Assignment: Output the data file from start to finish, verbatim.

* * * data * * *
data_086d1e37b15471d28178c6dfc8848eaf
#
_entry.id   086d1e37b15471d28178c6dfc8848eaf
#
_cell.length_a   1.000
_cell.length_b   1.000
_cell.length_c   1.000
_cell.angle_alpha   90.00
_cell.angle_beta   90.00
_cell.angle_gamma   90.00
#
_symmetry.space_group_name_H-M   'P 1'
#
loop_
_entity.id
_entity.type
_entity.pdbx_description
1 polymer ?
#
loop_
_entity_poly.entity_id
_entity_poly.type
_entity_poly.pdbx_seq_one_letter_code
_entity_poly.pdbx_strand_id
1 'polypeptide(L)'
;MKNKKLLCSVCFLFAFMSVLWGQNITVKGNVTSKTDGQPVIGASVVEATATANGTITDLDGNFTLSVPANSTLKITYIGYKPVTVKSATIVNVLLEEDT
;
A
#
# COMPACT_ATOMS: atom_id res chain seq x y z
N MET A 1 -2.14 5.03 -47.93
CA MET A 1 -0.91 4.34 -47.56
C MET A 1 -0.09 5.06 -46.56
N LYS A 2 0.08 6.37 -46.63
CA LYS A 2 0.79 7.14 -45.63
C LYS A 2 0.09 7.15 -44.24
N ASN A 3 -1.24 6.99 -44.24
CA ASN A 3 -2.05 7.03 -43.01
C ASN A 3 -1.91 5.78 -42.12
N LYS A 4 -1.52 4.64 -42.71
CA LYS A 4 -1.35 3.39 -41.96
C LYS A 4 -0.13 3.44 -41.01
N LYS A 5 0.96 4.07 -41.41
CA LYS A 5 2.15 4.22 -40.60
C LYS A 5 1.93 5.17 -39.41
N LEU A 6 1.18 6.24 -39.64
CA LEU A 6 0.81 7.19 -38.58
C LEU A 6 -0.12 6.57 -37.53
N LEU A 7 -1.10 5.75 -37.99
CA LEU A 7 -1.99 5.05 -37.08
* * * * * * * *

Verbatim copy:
data_086d1e37b15471d28178c6dfc8848eaf
#
_entry.id   086d1e37b15471d28178c6dfc8848eaf
#
_cell.length_a   1.000
_cell.length_b   1.000
_cell.length_c   1.000
_cell.angle_alpha   90.00
_cell.angle_beta   90.00
_cell.angle_gamma   90.00
#
_symmetry.space_group_name_H-M   'P 1'
#
loop_
_entity.id
_entity.type
_entity.pdbx_description
1 polymer ?
#
loop_
_entity_poly.entity_id
_entity_poly.type
_entity_poly.pdbx_seq_one_letter_code
_entity_poly.pdbx_strand_id
1 'polypeptide(L)'
;MKNKKLLCSVCFLFAFMSVLWGQNITVKGNVTSKTDGQPVIGASVVEATATANGTITDLDGNFTLSVPANSTLKITYIGYKPVTVKSATIVNVLLEEDT
;
A
#
# COMPACT_ATOMS: atom_id res chain seq x y z
N MET A 1 -2.14 5.03 -47.93
CA MET A 1 -0.91 4.34 -47.56
C MET A 1 -0.09 5.06 -46.56
N LYS A 2 0.08 6.37 -46.63
CA LYS A 2 0.79 7.14 -45.63
C LYS A 2 0.09 7.15 -44.24
N ASN A 3 -1.24 6.99 -44.24
CA ASN A 3 -2.05 7.03 -43.01
C ASN A 3 -1.91 5.78 -42.12
N LYS A 4 -1.52 4.64 -42.71
CA LYS A 4 -1.35 3.39 -41.96
C LYS A 4 -0.13 3.44 -41.01
N LYS A 5 0.96 4.07 -41.41
CA LYS A 5 2.15 4.22 -40.60
C LYS A 5 1.93 5.17 -39.41
N LEU A 6 1.18 6.24 -39.64
CA LEU A 6 0.81 7.19 -38.58
C LEU A 6 -0.12 6.57 -37.53
N LEU A 7 -1.10 5.75 -37.99
CA LEU A 7 -1.99 5.05 -37.08